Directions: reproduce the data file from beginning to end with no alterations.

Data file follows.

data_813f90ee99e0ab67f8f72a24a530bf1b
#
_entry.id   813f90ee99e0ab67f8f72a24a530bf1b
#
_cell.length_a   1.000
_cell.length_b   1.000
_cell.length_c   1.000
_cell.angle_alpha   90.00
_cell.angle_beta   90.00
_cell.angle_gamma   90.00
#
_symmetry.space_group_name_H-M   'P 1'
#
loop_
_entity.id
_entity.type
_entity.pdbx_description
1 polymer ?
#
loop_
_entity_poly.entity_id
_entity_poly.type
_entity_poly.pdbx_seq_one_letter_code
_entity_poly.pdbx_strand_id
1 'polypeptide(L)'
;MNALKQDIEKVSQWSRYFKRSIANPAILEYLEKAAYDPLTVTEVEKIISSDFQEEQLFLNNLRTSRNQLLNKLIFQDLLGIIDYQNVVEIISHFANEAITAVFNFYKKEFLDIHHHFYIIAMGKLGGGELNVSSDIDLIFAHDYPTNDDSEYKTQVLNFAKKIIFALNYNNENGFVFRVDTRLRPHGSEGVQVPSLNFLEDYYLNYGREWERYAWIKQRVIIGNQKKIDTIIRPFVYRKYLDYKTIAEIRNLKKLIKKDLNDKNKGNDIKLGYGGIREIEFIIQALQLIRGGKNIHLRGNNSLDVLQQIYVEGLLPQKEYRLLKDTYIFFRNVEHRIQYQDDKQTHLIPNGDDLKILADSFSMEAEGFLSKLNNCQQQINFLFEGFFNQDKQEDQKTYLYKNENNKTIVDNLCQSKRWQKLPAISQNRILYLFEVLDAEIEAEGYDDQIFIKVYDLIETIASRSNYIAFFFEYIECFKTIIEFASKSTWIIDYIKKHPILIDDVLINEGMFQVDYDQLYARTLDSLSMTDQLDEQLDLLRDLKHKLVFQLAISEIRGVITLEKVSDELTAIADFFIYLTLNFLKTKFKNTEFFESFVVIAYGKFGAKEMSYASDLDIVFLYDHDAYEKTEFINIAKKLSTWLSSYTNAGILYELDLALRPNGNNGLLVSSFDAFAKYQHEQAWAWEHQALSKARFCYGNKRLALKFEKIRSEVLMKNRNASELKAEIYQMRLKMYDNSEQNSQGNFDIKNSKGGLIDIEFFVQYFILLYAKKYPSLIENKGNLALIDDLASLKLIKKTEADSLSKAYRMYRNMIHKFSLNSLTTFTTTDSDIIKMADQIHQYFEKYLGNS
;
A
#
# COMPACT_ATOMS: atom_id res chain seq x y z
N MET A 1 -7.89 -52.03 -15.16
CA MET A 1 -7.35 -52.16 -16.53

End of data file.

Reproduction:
data_813f90ee99e0ab67f8f72a24a530bf1b
#
_entry.id   813f90ee99e0ab67f8f72a24a530bf1b
#
_cell.length_a   1.000
_cell.length_b   1.000
_cell.length_c   1.000
_cell.angle_alpha   90.00
_cell.angle_beta   90.00
_cell.angle_gamma   90.00
#
_symmetry.space_group_name_H-M   'P 1'
#
loop_
_entity.id
_entity.type
_entity.pdbx_description
1 polymer ?
#
loop_
_entity_poly.entity_id
_entity_poly.type
_entity_poly.pdbx_seq_one_letter_code
_entity_poly.pdbx_strand_id
1 'polypeptide(L)'
;MNALKQDIEKVSQWSRYFKRSIANPAILEYLEKAAYDPLTVTEVEKIISSDFQEEQLFLNNLRTSRNQLLNKLIFQDLLGIIDYQNVVEIISHFANEAITAVFNFYKKEFLDIHHHFYIIAMGKLGGGELNVSSDIDLIFAHDYPTNDDSEYKTQVLNFAKKIIFALNYNNENGFVFRVDTRLRPHGSEGVQVPSLNFLEDYYLNYGREWERYAWIKQRVIIGNQKKIDTIIRPFVYRKYLDYKTIAEIRNLKKLIKKDLNDKNKGNDIKLGYGGIREIEFIIQALQLIRGGKNIHLRGNNSLDVLQQIYVEGLLPQKEYRLLKDTYIFFRNVEHRIQYQDDKQTHLIPNGDDLKILADSFSMEAEGFLSKLNNCQQQINFLFEGFFNQDKQEDQKTYLYKNENNKTIVDNLCQSKRWQKLPAISQNRILYLFEVLDAEIEAEGYDDQIFIKVYDLIETIASRSNYIAFFFEYIECFKTIIEFASKSTWIIDYIKKHPILIDDVLINEGMFQVDYDQLYARTLDSLSMTDQLDEQLDLLRDLKHKLVFQLAISEIRGVITLEKVSDELTAIADFFIYLTLNFLKTKFKNTEFFESFVVIAYGKFGAKEMSYASDLDIVFLYDHDAYEKTEFINIAKKLSTWLSSYTNAGILYELDLALRPNGNNGLLVSSFDAFAKYQHEQAWAWEHQALSKARFCYGNKRLALKFEKIRSEVLMKNRNASELKAEIYQMRLKMYDNSEQNSQGNFDIKNSKGGLIDIEFFVQYFILLYAKKYPSLIENKGNLALIDDLASLKLIKKTEADSLSKAYRMYRNMIHKFSLNSLTTFTTTDSDIIKMADQIHQYFEKYLGNS
;
A
#
# COMPACT_ATOMS: atom_id res chain seq x y z
N MET A 1 -7.89 -52.03 -15.16
CA MET A 1 -7.35 -52.16 -16.53